We would like to send a huge thank you out to all our Good Samaritan family and donors. You all do not know how much you mean to us. This job, I call it that, but it is truly so much more, has changed the lives of several of us, myself included. I came to Montana a little over a year ago completely broken from opiate addiction, my own parents were too exhausted with my addiction to take me in. My dad’s sister, who had had her own rough phase in her life, was empathetic and told me I always had a place to go out here with her and my uncle if I needed it. I called her crying outside the Suboxone Dr.’s office because I had let my insurance lapse and I was too broke to pay for the appointment and I was detoxing. I moved in with them and spent months recovering my mind and body. In March I interviewed at Good Samaritan for the “Outreach Coordinator” position. I instantly felt comfortable in the room with the HR Manager and Executive Director. I got the feeling of a family type atmosphere at Good Samaritan and that appealed to me so much, I needed that close knit group of support. I waited nervously by the phone hoping for a call back and was ecstatic when I was offered the position. After I had been here a couple of months and started running fundraising campaigns to help our Assistance Ministry, my position seamlessly shifted into a Marketing/Fundraising Coordinator and I cannot begin to explain how much I love the work that I do. “Meaningful Work” is what my boss calls it and it truly is. In this past year, despite everything that has gone on in the country, I have gained over a year of sobriety, truly found myself and found this fire in me to help others the way someone helped me when I needed it. I want to thank our donors, YOU, for showing me how to give without asking for anything in return and how fulfilling it is to see those donations go to those who truly need it. You can change a life; you all have truly changed mine.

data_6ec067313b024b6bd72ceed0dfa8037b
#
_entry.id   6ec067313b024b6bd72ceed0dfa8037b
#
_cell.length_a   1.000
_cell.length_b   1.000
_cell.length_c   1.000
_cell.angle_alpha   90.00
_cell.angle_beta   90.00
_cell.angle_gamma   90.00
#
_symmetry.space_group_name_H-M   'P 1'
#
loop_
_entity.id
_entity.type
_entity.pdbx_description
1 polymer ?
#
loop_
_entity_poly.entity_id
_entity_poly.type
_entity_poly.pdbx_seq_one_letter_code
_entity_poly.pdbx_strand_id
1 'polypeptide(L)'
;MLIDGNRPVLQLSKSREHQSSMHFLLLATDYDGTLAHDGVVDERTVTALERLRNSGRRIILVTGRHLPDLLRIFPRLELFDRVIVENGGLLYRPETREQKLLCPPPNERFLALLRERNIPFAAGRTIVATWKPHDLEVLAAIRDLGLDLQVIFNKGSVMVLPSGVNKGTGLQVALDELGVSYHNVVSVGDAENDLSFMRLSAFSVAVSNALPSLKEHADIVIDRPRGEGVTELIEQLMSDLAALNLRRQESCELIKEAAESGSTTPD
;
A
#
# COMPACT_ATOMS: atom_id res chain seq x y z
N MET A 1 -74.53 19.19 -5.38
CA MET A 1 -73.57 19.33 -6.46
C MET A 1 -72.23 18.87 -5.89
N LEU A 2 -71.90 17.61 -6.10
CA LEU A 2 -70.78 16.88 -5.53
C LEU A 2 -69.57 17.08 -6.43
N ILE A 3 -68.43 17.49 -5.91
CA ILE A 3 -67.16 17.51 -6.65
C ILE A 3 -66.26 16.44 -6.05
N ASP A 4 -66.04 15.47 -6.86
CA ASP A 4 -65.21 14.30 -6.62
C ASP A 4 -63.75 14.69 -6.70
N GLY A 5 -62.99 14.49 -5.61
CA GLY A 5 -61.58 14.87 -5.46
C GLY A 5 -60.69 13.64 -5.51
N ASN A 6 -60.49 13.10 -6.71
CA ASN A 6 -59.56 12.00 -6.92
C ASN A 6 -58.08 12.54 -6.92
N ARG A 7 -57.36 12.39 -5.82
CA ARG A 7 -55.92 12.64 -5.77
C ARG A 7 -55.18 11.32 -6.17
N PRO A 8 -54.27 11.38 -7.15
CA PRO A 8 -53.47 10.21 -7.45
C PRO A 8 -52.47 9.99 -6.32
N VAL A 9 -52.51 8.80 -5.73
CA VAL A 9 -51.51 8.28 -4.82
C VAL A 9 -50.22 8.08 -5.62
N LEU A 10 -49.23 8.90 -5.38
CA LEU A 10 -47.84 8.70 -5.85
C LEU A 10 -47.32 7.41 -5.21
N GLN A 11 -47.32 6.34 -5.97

Do you refinish items that you have purchased at Good Samaritan? We would love to see the before and after pictures!! Your name or any personal information will not be used.
Good Samaritan Store is starting a new contest for the best before and after photos that are sent to us with the deadline for submissions April 30th. The winner will receive a $25 gift card to Good Samaritan.
The photo below is the after picture of a quilt a customer purchased from us, originally it looked worn with the colors faded and dull. After a deep clean wash, the colors brightened exponentially, finally the customer used 4” satin bias tape around the edges to finish the project. And WOW it looks like a new quilt!!
Please send your pictures to: [email protected] for submission
God empowers all, especially those who are vulnerable, to stand up for themselves and protect their dignity. Subsidiarity—the participation of the people directly affected by a problem in the solution-making process—is a way for us to affirm the dignity of all persons, especially at home in our communities. A key element of breaking the cycle of poverty is empowering low-income and vulnerable communities to learn how to raise their own voices and practice self-determination. In Catholic social teaching, subsidiarity is always paired with solidarity. Higher powers or institutions, such as government, must provide help and resources so that communities have the resources to address the problems that affect them.